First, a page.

Abstract: A survey will be presented on the bridges between classical and constructive reasoning in infinitary logic. At the level of provability we show how the method of conversion of axioms into rules gives a natural approach to Glivenko sequent classes for geometric theories. The latter encompass axiomatizations used, among other venues, for the modelling of social and epistemic notions (Negri 2021, Fellin et al. 2021). At the structural level, we show that enriching the syntax of sequents with labels for neighbourhood semantics gives an intuitionistic calculus that shares all the properties of its classical counterpart (Tesi et al. 2021).

Ulrike Hahn (Birkbeck College London)

Title: Norms for Real World Argumentation: Successes, Challenges and Developments

Abstract: The talk provides an overview of the development of a normative Bayesian framework for the evaluation of argument strength. It details success of this framework in explicating a variety of well-known argument schemes, and illustrates the power of the framework to elucidate argumentation. It also details directions along which such an account might be broadened to capture ever larger fragments of everyday argument.

Olivier Roy (University of Bayreuth)

Title: Deliberation, Coherent Aggregation, and Path Dependence

Abstract: In this talk, I will report on recent results obtained in collaboration with Soroush Rafiee Rad (UvA, Amsterdam), Maher Abou Zeid (Bayreuth), and Sebastian Braun (Bayreuth), regarding some positive and negative effects of group deliberation. In the first part, we will look at what has been called the meta-agreement hypothesis. The hypothesis states that deliberation can help avoid intransitive or cyclic group preferences by fostering the creation of meta-agreements, which should ensure single-peaked preferences. Our results provide a qualified support for the meta-agreement hypothesis. More precisely, the results point towards conditions under which deliberation does help avoiding intransitive or cyclic group preferences, either in terms of how open-minded the participants are or the number of alternatives they can choose from. The second part will look at one form of path dependence in deliberation, the so-called anchoring effect, that is when the first speakers carry substantially more weight than the others in the final result of deliberation. Our results show not only that anchoring frequently occurs. and does so in a way that is correlated with the creation of single-peaked profiles. but that it has the strongest effect on the outcome of deliberation, in comparison with other factors like expertise or the popularity of opinions. I will conclude by reflecting on balancing such positive and negative effects to arrive at a more nuanced view of what deliberation can and cannot achieve.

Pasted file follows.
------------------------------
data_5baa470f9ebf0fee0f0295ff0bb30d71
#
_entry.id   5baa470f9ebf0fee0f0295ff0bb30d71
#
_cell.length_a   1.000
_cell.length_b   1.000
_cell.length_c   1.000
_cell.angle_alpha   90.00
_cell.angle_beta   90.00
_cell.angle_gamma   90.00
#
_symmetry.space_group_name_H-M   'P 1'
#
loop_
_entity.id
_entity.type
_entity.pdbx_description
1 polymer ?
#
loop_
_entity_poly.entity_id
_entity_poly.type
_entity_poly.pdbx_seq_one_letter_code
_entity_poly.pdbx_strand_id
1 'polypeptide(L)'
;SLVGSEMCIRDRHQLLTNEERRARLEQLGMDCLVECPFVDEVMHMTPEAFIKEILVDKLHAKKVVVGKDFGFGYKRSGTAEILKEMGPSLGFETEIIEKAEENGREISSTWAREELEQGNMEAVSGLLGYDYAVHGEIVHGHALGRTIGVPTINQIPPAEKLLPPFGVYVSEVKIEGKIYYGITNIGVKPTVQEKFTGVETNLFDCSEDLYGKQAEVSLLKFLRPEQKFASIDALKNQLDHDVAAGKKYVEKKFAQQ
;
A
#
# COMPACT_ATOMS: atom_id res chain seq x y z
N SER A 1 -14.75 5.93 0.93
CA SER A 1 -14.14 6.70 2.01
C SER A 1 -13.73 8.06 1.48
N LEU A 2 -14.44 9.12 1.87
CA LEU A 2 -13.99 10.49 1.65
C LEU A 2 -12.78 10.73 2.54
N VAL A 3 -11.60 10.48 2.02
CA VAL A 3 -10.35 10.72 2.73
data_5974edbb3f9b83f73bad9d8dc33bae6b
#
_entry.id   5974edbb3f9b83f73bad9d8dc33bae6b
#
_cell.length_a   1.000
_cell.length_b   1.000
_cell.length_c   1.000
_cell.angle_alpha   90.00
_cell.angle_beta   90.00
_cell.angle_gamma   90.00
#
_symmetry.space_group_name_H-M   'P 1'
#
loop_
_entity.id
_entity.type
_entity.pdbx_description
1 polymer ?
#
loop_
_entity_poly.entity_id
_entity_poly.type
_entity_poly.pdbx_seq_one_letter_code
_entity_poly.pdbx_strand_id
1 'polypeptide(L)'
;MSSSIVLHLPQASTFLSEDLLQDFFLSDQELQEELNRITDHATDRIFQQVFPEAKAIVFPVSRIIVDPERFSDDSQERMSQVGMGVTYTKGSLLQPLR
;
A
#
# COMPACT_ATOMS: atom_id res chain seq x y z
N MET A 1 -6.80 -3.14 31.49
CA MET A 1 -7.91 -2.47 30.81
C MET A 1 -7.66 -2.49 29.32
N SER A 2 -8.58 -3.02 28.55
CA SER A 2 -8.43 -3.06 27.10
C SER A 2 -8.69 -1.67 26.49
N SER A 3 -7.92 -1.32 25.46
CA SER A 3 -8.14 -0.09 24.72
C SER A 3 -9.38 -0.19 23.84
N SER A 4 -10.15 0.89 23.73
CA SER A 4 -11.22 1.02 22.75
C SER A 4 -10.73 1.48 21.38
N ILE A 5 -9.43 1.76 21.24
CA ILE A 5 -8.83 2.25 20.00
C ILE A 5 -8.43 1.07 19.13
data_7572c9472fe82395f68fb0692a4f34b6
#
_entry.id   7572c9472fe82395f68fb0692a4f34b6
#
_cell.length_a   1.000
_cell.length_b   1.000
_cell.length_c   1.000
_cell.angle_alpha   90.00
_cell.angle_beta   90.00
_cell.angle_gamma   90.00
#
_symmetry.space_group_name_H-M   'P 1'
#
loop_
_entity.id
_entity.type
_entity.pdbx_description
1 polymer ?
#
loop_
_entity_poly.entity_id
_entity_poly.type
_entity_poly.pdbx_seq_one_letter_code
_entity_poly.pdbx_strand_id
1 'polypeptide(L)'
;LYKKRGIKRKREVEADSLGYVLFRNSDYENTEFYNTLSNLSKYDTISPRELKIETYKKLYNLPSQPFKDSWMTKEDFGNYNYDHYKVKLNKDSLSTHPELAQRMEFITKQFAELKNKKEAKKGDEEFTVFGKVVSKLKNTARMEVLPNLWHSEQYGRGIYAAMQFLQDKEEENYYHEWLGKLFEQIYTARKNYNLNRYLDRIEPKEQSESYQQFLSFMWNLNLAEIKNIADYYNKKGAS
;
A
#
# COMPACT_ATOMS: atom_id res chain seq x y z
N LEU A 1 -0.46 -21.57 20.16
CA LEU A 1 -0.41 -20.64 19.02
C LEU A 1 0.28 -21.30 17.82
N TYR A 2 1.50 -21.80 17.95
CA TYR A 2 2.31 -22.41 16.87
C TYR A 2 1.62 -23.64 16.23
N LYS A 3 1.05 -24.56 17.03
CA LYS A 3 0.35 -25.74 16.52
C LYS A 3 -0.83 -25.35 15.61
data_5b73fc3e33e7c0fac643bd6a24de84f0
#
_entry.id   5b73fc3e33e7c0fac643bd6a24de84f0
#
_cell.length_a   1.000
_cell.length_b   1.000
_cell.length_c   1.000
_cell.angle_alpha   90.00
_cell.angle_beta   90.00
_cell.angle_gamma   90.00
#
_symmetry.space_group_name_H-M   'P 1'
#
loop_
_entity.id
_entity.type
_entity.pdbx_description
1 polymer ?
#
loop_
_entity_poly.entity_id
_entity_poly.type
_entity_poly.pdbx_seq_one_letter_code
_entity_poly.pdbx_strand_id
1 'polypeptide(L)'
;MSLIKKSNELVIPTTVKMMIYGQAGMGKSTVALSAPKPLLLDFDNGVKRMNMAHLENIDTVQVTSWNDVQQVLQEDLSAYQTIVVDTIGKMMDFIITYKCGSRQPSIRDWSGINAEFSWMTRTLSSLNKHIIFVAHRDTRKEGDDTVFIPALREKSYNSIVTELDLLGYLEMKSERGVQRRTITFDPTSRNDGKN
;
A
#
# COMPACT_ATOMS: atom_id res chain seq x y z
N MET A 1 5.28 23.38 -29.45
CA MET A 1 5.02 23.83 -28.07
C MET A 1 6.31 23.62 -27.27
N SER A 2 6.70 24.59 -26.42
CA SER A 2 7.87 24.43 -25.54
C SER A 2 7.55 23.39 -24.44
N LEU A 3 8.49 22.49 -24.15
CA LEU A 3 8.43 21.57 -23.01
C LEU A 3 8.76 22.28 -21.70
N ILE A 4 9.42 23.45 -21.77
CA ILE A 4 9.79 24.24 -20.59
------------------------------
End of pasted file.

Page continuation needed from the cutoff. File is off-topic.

Katrin Schulz (University of Amsterdam)

Title: Attention instead of Intervention: Exploring alternatives to the interventionist approach to counterfactuals

Abstract: Traditionally, we are used to understanding counterfactual sentences in terms of the similarity approach of Lewis and Stalker. But in the last 20 years a new paradigm was set by Pearl’s interventionist approach. In this talk we will look at one central challenge to the interventionist approach and related proposals: backtracking. Backtracking refers to the fact that sometimes counterfactuals that reason from effect to cause are acceptable. In this talk I will discuss different proposals for how an interventionist approach can deal with backtracking. We will zoom in on one particular alternative: replacing intervention with attention. The idea here is that counterfactual queries are answered with respect to a submodel of the causal network that the agents are interested in. If that submodel contains the causal history of the antecedent, then backtracking can occur. Otherwise, no backtracking is possible. We will look at the viability of this approach in the face of some experimental data.